Corrugated Plate Interceptor Design

The most common form of parallel plate interceptor used in oil facilities is the corrugated plate interceptor (CPI). This is a refinement of the PPI in that it takes up less plan area for the same particle size removal, and has the added benefit of making sediment handling easier. Figure 7-6 illustrates a typical downflow CPI design and Figure 7-7 shows a typical CPI pack.

In CPIs the parallel plates are corrugated (like roofing material) with the axis of the corrugations parallel to the direction of flow. The plate pack is inclined at an angle of 45° and the bulk water flow is forced downward.

CPI flow pattern

CPI plate pack

The oil sheet rises upward counter to the water flow and is concentrated in the top of each corrugation. When the oil reaches the end of the plate pack, it is collected in a channel and brought to the oil-water interface.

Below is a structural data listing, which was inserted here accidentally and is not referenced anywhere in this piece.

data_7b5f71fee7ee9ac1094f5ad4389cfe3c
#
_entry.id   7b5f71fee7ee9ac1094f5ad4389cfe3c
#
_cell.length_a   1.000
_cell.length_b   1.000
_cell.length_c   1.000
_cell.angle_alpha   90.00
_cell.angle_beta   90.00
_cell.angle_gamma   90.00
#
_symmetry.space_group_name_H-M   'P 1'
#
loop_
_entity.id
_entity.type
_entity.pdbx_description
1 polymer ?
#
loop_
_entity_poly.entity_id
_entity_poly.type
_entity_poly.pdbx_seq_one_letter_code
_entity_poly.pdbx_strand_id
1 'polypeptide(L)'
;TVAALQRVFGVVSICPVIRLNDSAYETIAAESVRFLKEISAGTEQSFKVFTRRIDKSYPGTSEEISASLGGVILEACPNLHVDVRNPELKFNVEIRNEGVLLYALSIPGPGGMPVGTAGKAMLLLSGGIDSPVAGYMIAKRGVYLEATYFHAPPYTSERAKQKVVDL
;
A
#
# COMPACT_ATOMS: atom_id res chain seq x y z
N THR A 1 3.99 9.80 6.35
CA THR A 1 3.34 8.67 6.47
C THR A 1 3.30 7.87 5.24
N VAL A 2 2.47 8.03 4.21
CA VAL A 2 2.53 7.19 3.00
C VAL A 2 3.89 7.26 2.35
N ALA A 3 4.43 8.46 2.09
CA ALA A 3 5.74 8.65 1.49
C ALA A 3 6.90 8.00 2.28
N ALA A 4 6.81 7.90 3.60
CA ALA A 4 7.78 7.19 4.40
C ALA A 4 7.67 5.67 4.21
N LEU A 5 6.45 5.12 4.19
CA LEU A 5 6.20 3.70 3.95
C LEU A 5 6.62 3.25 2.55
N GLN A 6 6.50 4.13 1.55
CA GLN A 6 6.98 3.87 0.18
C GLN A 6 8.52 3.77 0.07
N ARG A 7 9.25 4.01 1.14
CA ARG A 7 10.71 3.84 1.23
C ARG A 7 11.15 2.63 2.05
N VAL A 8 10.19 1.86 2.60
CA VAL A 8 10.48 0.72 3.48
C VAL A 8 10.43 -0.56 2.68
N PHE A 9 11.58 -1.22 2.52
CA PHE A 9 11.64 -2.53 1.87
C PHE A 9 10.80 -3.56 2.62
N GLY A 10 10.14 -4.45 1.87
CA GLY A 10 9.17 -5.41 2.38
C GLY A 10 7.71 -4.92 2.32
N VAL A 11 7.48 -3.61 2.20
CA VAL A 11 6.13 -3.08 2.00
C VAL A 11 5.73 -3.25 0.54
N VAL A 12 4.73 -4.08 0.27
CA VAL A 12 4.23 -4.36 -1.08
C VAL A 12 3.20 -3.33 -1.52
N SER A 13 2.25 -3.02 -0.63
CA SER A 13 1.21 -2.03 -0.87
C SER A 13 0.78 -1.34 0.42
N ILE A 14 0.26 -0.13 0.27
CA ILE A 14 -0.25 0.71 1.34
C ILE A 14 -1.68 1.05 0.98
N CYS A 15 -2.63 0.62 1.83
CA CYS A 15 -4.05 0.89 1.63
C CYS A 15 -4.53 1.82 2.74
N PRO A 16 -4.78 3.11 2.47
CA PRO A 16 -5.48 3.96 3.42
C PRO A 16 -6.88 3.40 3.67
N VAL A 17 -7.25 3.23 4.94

In areas where sand or sediment production is anticipated, the sand should be removed prior to flowing through a standard CPI. Because of the required laminar flow regime all plate coalescers are efficient sand settling devices. Experience has shown that oil wet sand may adhere to a 45° slope. Therefore, there is the possibility that the sand will adhere to and clog the plates. In addition, the sand collection channels installed at the end of the plate pack cause turbulence that affects the treating process and are themselves subject to sand plugging. To eliminate the above problems, an “upflow” CPI unit employing corrugated plates with a 60° angle of inclination may be used.

For service temperatures less than 140°F, fiberglass with a steel frame is used. For service temperatures greater than 140°F, corrosion-resistant alloys or stainless steels are recommended.

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